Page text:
Great news for the environment: This relatively new trend reverses nearly a century of city dwellers fleeing to suburbs and sprawl eating up the countryside.
A survey sponsored by Realtors illustrates that home buying is more like a prix fixe menu than ordering a la carte.
Londonderry, New Hampshire, could be a model for New England suburbs to organize growth at the metropolitan edge.
No longer comprised of isolated districts, twenty-first century downtowns are rebuilding themselves once again as integrated places.
Be careful about lazy research.
Cue up Curtis Mayfield and the Impressions. Last week’s release by the Pew Research Center of its “Millennials in Adulthood” analysis suggests there’s a train a-coming.
Who benefits the most from synergistic growth, where the parts of the built environment are brought together to create a strong community and sense of place? Part 2 in a 3-part series.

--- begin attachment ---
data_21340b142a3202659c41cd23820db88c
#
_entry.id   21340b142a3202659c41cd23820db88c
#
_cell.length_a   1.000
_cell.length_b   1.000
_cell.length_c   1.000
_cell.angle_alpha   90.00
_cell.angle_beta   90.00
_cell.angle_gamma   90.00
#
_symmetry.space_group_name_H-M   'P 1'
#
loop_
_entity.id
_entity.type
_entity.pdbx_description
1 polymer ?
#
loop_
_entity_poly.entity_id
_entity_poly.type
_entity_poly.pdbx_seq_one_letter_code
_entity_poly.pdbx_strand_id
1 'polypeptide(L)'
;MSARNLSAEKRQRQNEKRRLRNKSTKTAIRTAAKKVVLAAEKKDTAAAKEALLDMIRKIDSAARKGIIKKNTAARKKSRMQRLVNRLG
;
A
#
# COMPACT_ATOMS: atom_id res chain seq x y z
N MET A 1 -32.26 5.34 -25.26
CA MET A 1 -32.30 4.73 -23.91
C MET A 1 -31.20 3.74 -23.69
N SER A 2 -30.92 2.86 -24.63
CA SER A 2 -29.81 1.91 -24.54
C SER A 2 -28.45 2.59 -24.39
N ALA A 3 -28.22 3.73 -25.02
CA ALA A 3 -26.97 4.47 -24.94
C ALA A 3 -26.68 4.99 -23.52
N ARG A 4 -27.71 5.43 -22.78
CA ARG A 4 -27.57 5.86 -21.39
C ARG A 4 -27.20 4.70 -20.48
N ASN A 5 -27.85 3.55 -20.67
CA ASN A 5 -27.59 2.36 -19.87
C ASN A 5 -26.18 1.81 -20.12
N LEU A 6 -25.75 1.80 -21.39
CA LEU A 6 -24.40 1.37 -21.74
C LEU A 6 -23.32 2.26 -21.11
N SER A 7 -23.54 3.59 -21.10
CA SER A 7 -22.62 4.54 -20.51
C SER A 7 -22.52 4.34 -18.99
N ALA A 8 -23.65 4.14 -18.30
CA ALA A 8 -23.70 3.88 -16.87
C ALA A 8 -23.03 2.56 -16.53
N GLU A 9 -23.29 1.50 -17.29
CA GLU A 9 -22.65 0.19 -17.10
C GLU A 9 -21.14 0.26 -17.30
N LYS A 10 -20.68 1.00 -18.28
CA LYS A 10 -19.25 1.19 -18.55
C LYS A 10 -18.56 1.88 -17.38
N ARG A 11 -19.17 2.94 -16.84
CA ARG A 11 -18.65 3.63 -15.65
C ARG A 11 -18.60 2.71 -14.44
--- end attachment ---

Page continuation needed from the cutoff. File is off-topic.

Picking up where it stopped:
I and others have been tracking for some time a surging interest in walkable neighborhoods, in both reinvested downtowns and more pedestrian-friendly suburban developments.
More people moving to urban places means more open space preserved and less congestion in the far suburbs. Yet some find it hard to swallow.
For a number of very good reasons, there aren't enough walkable urban places to meet demand. Part 3 of a series on housing affordability.
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